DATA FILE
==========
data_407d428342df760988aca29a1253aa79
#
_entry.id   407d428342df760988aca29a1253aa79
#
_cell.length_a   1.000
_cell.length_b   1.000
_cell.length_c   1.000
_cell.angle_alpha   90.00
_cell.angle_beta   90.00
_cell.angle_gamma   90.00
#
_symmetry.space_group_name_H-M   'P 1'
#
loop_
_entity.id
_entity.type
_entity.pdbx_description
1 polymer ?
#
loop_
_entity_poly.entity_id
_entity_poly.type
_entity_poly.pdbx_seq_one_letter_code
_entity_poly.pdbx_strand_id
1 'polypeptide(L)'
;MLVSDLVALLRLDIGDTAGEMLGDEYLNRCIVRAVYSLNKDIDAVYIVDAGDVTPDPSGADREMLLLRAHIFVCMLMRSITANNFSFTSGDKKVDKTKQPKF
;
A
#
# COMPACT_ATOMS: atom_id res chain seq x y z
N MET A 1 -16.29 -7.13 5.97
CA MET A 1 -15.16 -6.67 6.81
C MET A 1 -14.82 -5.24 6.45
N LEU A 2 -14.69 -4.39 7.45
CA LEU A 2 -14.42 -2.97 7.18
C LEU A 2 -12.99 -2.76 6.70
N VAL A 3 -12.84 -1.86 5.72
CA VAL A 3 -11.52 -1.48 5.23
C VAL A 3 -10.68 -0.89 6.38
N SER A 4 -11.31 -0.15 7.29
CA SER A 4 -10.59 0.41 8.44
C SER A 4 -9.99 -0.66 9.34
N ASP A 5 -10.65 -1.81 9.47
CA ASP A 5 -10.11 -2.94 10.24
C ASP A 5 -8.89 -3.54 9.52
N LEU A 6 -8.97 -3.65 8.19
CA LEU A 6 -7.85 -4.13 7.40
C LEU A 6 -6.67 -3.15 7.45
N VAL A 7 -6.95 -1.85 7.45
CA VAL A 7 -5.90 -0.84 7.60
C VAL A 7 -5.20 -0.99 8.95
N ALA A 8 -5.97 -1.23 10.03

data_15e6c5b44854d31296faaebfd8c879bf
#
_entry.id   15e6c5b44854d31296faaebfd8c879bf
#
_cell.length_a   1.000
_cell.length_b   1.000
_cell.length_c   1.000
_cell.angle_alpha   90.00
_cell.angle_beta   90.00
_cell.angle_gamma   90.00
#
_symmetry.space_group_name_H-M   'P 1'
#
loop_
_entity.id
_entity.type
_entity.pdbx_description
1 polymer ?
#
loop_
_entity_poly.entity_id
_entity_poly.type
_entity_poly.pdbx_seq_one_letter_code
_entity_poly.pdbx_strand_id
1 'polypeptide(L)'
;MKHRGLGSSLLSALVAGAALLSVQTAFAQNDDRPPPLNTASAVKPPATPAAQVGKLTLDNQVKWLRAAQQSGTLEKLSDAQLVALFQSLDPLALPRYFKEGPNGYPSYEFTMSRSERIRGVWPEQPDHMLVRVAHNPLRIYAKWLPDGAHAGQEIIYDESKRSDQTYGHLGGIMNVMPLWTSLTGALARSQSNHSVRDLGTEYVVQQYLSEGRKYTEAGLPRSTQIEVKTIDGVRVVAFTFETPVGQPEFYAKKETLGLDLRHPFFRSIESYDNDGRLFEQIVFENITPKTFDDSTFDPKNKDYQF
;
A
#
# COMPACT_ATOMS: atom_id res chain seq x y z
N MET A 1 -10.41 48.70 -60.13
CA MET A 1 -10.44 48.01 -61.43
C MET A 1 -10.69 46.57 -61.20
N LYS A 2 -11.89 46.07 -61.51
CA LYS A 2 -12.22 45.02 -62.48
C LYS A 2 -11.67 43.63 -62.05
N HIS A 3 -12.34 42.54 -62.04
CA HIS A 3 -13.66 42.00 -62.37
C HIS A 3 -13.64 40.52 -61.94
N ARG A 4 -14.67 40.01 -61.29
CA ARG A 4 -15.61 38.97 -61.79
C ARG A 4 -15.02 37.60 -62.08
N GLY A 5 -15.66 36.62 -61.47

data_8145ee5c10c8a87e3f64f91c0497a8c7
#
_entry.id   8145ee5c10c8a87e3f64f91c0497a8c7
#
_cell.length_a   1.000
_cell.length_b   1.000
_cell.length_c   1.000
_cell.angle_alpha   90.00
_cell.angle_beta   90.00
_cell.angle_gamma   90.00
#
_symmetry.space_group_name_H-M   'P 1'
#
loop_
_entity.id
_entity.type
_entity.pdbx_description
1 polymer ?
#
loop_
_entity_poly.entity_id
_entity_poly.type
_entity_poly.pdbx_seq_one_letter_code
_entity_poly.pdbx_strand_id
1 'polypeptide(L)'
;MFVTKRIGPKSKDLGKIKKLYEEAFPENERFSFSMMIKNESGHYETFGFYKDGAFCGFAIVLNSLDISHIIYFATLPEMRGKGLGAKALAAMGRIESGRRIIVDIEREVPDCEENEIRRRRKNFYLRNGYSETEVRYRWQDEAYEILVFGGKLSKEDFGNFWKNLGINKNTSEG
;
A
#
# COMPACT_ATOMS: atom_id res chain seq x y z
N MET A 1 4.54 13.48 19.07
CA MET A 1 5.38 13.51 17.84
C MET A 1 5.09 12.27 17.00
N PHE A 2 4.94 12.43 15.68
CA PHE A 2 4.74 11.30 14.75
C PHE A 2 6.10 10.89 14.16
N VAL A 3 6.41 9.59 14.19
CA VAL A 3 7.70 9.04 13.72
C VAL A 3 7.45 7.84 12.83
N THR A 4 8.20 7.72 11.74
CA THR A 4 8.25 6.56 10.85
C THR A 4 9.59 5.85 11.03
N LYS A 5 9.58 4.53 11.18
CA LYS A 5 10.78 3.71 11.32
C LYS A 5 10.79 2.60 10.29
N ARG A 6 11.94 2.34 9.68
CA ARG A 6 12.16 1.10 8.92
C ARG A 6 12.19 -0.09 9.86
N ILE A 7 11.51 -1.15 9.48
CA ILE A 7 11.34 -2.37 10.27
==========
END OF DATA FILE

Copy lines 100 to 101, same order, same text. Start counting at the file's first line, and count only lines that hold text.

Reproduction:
_cell.length_a   1.000
_cell.length_b   1.000